Just like many other residents of informal settlements, he assured Elitsha that he will reject being accommodated in the TRUs.

“We just wish that they could move us to proper brick houses as they did when they moved people to Mdantsane, and the recently established Chicken Farm and the New Life townships,” he pleaded. His 40-year-old daughter, Yandiswa who owns a one-roomed shack adjacent to his, has also been left frustrated by false promises from housing officials in 2018.


Mnini Goyi, a 73-year-old father of seven, shows a yellow card provided to him by the apartheid government in 1991 to prove that he was eligible for an RDP house at the time.

David Tsabo, a 65-year-old father of two and a pensioner, spent several years as a backyard tenant in the nearby Mathuntutha Street and moved to Zakhele informal settlement to erect his own two-roomed shack after he lost a carpentry job in 2000. He appealed for government to reconsider its temporary relocation area idea.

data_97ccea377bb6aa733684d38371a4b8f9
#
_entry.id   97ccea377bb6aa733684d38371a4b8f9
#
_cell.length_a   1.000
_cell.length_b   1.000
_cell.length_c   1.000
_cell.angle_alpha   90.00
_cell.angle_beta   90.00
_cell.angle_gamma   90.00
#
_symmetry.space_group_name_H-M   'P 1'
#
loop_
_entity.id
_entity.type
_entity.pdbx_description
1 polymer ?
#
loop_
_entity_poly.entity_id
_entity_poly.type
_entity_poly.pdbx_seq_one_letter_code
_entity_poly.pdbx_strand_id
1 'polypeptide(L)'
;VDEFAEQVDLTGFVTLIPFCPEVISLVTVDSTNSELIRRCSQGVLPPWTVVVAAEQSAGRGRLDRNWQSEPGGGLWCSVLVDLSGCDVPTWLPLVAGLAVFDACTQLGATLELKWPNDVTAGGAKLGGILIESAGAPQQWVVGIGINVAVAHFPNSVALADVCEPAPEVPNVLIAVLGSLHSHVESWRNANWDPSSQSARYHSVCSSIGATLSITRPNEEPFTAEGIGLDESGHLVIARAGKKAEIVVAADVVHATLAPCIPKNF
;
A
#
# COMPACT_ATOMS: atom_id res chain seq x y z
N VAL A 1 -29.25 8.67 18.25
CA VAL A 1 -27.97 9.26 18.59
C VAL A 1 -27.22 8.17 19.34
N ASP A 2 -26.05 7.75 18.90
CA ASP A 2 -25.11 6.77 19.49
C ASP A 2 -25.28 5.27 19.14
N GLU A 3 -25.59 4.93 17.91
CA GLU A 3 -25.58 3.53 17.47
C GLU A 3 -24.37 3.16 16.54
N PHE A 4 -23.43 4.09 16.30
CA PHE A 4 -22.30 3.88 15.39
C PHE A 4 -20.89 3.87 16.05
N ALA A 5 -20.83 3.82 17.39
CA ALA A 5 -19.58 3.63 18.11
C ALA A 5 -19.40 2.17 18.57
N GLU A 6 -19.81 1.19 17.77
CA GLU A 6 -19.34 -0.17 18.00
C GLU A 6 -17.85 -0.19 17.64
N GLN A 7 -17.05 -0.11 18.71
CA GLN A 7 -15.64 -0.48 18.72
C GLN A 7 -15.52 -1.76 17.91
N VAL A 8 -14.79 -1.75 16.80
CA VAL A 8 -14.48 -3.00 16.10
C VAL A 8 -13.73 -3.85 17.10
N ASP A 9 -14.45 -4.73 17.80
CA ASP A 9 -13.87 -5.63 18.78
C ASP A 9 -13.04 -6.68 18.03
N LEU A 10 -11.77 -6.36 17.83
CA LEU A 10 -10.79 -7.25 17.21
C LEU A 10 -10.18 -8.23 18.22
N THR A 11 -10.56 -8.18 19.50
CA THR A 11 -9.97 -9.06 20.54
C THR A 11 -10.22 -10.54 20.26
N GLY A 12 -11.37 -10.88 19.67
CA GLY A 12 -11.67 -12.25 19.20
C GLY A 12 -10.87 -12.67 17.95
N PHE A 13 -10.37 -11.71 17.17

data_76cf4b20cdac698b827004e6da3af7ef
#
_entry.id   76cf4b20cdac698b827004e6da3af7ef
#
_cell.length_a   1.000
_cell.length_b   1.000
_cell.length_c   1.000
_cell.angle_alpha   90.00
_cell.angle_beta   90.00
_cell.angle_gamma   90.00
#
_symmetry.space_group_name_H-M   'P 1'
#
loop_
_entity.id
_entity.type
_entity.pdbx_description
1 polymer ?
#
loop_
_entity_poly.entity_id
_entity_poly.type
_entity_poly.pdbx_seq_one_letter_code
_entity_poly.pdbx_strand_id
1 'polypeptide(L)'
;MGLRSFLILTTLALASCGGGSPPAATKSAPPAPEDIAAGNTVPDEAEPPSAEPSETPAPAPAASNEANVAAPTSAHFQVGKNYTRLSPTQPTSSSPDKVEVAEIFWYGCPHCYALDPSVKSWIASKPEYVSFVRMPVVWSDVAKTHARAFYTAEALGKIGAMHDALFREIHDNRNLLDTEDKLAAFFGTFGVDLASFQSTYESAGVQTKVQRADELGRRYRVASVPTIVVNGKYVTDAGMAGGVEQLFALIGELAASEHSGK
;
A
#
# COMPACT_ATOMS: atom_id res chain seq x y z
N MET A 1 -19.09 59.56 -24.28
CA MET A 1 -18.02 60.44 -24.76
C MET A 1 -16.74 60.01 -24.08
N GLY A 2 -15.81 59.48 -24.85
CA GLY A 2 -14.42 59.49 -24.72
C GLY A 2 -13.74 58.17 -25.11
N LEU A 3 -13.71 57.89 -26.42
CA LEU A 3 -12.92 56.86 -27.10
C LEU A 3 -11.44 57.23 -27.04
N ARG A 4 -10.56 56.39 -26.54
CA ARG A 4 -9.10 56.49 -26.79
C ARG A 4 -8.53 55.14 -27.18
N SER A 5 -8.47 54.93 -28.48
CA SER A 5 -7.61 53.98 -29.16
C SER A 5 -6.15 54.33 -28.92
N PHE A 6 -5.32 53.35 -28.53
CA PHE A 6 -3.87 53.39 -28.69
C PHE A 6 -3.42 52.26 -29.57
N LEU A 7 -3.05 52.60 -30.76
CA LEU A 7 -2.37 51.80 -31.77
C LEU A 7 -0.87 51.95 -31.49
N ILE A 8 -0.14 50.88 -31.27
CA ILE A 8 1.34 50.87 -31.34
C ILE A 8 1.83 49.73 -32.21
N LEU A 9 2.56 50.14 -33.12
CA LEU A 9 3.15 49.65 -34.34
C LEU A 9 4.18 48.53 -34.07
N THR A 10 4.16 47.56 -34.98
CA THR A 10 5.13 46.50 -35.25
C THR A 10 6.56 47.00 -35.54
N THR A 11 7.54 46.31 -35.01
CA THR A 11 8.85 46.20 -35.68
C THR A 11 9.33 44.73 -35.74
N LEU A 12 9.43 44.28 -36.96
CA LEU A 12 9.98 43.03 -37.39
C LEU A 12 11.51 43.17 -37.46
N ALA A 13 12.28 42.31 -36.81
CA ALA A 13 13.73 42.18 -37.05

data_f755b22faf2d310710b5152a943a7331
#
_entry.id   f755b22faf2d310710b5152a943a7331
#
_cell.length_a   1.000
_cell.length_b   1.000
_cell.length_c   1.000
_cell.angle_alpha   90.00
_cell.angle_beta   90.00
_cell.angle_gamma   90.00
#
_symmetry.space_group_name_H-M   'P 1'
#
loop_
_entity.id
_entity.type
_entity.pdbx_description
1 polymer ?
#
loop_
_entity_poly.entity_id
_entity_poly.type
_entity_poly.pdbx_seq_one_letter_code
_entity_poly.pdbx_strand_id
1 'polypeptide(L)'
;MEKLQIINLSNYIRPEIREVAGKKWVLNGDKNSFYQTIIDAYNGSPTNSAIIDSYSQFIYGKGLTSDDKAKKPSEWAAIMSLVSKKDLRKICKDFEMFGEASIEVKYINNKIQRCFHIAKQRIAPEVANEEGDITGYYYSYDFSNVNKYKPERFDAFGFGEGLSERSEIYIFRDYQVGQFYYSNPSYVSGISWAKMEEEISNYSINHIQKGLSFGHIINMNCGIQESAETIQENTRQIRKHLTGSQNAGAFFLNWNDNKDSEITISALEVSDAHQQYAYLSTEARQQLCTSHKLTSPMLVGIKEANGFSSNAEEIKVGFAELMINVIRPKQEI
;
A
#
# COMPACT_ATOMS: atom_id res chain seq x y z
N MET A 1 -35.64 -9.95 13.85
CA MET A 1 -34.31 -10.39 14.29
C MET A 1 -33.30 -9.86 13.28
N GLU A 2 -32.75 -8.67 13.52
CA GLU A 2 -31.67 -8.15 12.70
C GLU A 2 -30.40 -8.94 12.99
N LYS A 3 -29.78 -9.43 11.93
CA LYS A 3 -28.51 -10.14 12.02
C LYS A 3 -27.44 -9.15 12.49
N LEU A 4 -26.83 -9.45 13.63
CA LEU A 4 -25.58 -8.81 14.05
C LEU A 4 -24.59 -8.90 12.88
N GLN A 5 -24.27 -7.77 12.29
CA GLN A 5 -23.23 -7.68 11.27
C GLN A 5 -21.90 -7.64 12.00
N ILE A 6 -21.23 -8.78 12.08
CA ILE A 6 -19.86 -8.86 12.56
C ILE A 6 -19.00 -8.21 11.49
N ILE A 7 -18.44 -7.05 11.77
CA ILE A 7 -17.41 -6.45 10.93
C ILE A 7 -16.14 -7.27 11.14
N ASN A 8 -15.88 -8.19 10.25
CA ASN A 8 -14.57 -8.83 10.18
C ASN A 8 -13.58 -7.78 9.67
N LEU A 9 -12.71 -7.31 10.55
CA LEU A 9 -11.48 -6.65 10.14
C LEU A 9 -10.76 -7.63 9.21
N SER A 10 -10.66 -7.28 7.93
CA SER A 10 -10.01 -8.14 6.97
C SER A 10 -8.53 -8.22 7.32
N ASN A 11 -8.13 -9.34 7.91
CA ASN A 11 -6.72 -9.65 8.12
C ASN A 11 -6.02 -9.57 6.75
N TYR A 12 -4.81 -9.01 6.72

“It’s something we cannot accept. We have already lived in cramped conditions for many years, and now they still want to confine us in those bungalows which are small like the size of a caravan.

“Why can’t they first find a vacant land to build us the brick houses and then move us directly into them afterwards, instead of these TRUs?” he asked, “Or they should rather consult with us in order to understand our own opinions.”

Tsabo added that they cannot trust the BCMM because one hundred families displaced by a fire on Florence Street in 2013 still live in the same TRUs in Braelyn. Countless RDP-house promises made by the municipality have never been fulfilled.